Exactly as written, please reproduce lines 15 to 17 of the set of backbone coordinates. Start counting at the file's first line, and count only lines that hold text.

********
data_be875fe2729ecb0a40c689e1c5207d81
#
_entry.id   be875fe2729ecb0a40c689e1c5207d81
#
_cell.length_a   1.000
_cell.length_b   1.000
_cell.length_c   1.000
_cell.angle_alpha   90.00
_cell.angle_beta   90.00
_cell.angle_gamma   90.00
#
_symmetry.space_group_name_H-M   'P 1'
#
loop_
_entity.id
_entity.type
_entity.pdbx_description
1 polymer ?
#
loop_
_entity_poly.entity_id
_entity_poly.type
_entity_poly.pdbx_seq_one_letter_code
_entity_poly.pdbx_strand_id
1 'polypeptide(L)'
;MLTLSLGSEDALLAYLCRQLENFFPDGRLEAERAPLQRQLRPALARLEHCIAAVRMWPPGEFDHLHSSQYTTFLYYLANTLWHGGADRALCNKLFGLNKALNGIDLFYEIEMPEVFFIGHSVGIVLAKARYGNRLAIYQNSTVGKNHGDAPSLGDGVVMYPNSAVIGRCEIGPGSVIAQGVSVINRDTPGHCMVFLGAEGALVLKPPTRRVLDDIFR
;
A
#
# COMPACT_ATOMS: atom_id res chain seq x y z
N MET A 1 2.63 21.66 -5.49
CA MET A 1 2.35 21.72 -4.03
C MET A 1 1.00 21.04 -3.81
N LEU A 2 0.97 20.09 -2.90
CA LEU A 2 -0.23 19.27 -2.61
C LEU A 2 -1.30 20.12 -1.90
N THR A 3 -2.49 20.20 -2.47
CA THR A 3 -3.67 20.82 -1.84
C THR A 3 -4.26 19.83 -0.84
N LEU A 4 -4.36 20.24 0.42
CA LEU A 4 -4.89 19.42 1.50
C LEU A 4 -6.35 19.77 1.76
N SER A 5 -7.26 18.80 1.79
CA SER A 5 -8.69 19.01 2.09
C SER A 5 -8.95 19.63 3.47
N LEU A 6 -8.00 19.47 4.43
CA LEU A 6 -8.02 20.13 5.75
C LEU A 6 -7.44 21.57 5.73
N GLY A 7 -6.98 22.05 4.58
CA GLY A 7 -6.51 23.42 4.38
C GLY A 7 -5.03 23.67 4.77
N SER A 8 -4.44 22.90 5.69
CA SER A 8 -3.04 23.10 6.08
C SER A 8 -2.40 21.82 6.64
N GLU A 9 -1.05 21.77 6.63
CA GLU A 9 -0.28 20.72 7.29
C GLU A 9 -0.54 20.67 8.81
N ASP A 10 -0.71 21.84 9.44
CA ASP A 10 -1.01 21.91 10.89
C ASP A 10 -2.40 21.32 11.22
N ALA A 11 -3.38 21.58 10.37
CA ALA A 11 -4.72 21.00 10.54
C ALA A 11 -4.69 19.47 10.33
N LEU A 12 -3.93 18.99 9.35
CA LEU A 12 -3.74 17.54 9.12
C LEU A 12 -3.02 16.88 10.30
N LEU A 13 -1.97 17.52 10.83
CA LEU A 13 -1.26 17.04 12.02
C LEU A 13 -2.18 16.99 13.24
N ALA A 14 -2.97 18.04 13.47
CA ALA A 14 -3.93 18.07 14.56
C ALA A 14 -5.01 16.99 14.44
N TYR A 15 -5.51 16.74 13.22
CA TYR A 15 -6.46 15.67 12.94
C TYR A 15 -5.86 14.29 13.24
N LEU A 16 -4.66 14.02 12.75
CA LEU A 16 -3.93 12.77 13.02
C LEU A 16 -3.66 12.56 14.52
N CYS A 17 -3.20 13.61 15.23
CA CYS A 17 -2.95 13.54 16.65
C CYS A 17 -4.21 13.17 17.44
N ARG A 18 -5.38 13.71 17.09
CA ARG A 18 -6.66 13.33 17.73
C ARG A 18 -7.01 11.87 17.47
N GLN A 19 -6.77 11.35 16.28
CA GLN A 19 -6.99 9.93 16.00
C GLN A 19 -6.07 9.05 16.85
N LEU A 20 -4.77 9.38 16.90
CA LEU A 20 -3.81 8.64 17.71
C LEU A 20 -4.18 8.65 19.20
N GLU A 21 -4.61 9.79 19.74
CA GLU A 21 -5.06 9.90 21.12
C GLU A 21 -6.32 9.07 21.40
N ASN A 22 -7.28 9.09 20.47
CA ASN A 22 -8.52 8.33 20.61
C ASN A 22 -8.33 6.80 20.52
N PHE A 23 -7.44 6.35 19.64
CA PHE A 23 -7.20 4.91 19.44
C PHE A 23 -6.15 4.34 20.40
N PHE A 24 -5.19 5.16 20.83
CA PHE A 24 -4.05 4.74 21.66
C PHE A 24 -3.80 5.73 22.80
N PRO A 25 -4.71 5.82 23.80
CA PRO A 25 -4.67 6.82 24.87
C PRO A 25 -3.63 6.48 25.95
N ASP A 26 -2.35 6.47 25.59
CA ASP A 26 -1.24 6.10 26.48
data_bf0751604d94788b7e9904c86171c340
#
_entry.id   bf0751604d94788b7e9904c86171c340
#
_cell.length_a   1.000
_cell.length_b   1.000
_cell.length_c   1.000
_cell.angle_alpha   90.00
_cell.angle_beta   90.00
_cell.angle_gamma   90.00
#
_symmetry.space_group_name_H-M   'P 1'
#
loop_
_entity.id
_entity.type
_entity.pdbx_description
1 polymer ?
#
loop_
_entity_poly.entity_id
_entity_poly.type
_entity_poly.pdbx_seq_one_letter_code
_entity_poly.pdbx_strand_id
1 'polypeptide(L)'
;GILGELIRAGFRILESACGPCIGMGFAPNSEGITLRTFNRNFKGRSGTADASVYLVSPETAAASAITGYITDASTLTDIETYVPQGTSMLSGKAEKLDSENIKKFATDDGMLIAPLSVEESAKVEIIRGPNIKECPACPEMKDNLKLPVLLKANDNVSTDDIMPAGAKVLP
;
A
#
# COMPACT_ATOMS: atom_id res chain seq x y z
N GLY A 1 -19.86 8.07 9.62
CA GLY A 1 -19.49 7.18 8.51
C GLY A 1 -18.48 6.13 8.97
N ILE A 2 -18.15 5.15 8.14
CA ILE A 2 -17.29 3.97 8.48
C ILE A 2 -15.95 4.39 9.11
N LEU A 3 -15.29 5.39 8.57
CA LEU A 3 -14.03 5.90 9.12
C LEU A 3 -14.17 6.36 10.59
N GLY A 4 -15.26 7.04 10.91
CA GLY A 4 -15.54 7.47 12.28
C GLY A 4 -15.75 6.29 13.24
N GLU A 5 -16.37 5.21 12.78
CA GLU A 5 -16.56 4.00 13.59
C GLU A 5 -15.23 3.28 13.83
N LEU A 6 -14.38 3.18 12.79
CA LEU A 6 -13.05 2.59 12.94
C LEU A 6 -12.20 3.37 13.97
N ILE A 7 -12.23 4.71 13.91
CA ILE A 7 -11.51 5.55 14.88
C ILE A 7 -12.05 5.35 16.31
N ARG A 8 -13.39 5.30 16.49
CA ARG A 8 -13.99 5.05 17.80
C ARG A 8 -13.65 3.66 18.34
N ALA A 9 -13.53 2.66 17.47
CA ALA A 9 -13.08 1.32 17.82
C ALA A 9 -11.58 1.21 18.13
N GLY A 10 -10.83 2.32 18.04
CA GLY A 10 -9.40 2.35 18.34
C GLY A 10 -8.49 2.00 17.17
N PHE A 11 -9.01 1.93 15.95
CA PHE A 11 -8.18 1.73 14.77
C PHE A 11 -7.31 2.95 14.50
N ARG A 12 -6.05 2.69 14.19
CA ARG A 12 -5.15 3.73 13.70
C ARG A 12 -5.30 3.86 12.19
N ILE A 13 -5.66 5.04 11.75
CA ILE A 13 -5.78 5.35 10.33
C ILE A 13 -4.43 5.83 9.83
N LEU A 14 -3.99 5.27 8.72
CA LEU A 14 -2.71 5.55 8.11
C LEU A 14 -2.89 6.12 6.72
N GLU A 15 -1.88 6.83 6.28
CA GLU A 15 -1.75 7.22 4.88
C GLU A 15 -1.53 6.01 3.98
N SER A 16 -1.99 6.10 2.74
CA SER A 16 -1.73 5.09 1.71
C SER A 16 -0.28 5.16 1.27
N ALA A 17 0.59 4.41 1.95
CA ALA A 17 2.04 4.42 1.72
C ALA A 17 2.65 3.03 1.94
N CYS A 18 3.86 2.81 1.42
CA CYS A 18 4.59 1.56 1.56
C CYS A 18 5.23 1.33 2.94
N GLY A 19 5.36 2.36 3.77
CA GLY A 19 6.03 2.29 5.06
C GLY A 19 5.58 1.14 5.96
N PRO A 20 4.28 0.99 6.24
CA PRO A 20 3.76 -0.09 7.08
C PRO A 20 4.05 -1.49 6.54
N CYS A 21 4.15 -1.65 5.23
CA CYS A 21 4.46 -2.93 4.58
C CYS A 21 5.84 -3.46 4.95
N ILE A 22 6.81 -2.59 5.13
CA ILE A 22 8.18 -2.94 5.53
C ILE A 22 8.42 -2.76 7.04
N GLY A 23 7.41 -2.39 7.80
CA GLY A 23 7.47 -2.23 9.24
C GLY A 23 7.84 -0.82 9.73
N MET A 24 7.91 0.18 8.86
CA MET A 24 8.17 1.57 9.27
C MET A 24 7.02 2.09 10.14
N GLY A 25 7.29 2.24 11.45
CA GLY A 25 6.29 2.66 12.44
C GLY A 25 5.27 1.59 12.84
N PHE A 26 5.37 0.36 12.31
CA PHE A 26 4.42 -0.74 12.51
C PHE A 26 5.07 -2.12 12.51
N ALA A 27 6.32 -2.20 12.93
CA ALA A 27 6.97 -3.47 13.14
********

_entity.id
_entity.type
_entity.pdbx_description